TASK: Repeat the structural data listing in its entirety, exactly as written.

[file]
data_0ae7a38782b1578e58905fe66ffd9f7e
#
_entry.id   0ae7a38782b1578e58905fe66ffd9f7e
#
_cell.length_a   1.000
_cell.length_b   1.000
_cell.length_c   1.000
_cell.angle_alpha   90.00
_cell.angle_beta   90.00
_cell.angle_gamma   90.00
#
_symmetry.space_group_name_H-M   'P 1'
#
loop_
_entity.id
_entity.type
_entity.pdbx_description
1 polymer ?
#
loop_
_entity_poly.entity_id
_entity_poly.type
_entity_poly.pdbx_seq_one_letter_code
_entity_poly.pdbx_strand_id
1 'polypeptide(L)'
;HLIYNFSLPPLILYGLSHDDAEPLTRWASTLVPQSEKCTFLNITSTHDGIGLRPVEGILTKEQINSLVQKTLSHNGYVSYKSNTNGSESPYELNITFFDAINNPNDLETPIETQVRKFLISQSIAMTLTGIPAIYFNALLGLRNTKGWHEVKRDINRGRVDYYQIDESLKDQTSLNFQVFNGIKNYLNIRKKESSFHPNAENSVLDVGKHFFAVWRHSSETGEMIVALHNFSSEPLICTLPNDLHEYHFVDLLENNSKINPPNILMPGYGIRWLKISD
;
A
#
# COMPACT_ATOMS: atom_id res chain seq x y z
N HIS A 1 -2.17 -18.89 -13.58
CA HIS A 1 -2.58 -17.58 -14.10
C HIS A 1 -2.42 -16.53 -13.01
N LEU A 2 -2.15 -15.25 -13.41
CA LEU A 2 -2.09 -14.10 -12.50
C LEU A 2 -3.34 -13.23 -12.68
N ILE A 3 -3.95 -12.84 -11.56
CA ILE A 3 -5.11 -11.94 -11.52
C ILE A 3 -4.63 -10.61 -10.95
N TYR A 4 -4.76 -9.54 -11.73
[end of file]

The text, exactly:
data_0ae7a38782b1578e58905fe66ffd9f7e
#
_entry.id   0ae7a38782b1578e58905fe66ffd9f7e
#
_cell.length_a   1.000
_cell.length_b   1.000
_cell.length_c   1.000
_cell.angle_alpha   90.00
_cell.angle_beta   90.00
_cell.angle_gamma   90.00
#
_symmetry.space_group_name_H-M   'P 1'
#
loop_
_entity.id
_entity.type
_entity.pdbx_description
1 polymer ?
#
loop_
_entity_poly.entity_id
_entity_poly.type
_entity_poly.pdbx_seq_one_letter_code
_entity_poly.pdbx_strand_id
1 'polypeptide(L)'
;HLIYNFSLPPLILYGLSHDDAEPLTRWASTLVPQSEKCTFLNITSTHDGIGLRPVEGILTKEQINSLVQKTLSHNGYVSYKSNTNGSESPYELNITFFDAINNPNDLETPIETQVRKFLISQSIAMTLTGIPAIYFNALLGLRNTKGWHEVKRDINRGRVDYYQIDESLKDQTSLNFQVFNGIKNYLNIRKKESSFHPNAENSVLDVGKHFFAVWRHSSETGEMIVALHNFSSEPLICTLPNDLHEYHFVDLLENNSKINPPNILMPGYGIRWLKISD
;
A
#
# COMPACT_ATOMS: atom_id res chain seq x y z
N HIS A 1 -2.17 -18.89 -13.58
CA HIS A 1 -2.58 -17.58 -14.10
C HIS A 1 -2.42 -16.53 -13.01
N LEU A 2 -2.15 -15.25 -13.41
CA LEU A 2 -2.09 -14.10 -12.50
C LEU A 2 -3.34 -13.23 -12.68
N ILE A 3 -3.95 -12.84 -11.56
CA ILE A 3 -5.11 -11.94 -11.52
C ILE A 3 -4.63 -10.61 -10.95
N TYR A 4 -4.76 -9.54 -11.73